What is most harmful about the Tennessee approach to ethics reform is that the advisory services do not appear to have had any concept of an ethics program, nor of the value of independence (or the problems that arise from a politicized ethics program). They were focused on an ethics code, and a very limited one at that. They looked at what existed in Tennessee municipalities, rather than looking at best practices. And they don't appear to have made an attempt to keep up with changes, even in their own state.

The worst part about requiring an ethics code rather than an ethics program is that local governments need only pass an ordinance. As happened in Cheatham County, the one without an ethics committee, there is no requirement that anything in the ethics code actually be instituted.

At least the city service provided for ethics advice, even if only from the city attorney. The county service ignored the most important part of an ethics program. And neither provided for training or any other role for an ethics committee or city attorney beyond enforcement.

City Attorney Conflict
It's worth noting that the city service has on its site an opinion letter from the state Board of Professional Responsibility telling a concerned city attorney that he has no conflict in investigating and enforcing the ethics code against officials he represents. The opinion letter certainly did not satisfy my concerns, and it should not satisfy the city service either. The conflict is real, even if it is not recognized by the state courts' disciplinary program.

Something Is Not Necessarily Better Than Nothing
It is a good idea for the state to create model ethics codes and requirements that local governments institute the ethics programs included in such codes. But it's not such a great idea when the ethics codes are just words without a program, when the few elements of an ethics program are run by high-level officials, when even the model ethics provisions are not required, and when even those provisions that are passed do not have to be followed.

Something is not better than nothing. When a legislative body passes a paper tiger of a code, and its members engage in ethical misconduct, the public sees them as doubly unethical. What saves local officials in Tennessee is that they can say they did what the state and the University of Tennessee required. Their creation of a paper tiger was not their fault at all. Model codes such as those in Tennessee are gifts to local officials who don't want an ethics program and don't want to take responsibility for not having one. Why hire an ethics officer or create an independent ethics commission, locally or regionally, when all you have to do is pass a model ethics code?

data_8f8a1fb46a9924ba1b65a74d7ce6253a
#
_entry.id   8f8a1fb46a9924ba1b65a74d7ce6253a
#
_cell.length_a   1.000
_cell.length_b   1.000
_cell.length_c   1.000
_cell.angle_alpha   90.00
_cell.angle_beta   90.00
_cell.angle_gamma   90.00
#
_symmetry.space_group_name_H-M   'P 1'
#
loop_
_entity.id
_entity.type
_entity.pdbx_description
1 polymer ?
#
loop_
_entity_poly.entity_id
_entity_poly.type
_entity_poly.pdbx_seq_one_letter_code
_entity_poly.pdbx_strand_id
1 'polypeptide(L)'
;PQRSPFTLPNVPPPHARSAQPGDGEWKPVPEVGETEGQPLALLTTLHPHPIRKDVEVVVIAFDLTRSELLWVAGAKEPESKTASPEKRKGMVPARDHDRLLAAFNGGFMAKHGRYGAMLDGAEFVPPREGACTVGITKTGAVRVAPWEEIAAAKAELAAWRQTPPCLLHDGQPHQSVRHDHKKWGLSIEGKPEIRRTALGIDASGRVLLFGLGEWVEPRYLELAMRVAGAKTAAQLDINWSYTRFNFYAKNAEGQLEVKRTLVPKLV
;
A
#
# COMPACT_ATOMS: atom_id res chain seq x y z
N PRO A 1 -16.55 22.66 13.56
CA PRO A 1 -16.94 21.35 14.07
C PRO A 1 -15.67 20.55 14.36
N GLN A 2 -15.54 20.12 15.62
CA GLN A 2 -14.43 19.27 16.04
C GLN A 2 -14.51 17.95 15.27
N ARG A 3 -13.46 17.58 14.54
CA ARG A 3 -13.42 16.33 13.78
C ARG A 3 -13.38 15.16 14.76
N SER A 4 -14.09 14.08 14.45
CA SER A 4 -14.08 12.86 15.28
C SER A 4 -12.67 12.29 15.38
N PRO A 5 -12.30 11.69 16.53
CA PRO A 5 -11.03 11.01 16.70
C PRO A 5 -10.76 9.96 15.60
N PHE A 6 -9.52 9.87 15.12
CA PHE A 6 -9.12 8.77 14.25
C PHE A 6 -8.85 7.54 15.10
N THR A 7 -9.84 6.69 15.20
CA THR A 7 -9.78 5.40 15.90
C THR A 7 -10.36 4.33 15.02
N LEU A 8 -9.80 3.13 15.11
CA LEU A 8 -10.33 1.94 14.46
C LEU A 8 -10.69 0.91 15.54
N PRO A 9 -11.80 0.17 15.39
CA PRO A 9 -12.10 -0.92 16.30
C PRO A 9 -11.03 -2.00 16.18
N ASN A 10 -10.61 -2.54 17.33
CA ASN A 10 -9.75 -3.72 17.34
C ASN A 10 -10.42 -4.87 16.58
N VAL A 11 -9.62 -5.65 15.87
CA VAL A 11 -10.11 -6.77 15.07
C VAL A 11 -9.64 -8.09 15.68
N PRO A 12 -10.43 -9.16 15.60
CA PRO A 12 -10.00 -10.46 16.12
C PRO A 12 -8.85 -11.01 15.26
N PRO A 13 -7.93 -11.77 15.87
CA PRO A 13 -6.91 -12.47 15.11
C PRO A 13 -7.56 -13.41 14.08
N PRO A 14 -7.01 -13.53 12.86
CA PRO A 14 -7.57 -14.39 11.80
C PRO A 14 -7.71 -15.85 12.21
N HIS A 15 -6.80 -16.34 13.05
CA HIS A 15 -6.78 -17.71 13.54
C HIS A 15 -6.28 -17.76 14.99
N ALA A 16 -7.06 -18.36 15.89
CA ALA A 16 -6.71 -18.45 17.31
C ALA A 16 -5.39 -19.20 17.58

I wanted to end this blog post by giving credit to the officials in Ashland City, a town of 3,600 inhabitants, who somehow overcame the lack of initiative that accompanies model state codes, and provided for the hiring of an independent, part-time ethics investigator, who would act as an ethics officer (with the city attorney as "ethics coordinator"). Unfortunately, outside of the city's ethics code, I cannot find any mention of this position. It appears that, as with Cheatham County's unformed ethics committee, no ethics investigator was actually hired.

But it's not just the city and county governments that have cheathamed their communities. It's the university's city and county services, the municipal associations they collaborate with, and the state government that set up the model code system. The good news is that it's not too late to do better.

Robert Wechsler
Director of Research, City Ethics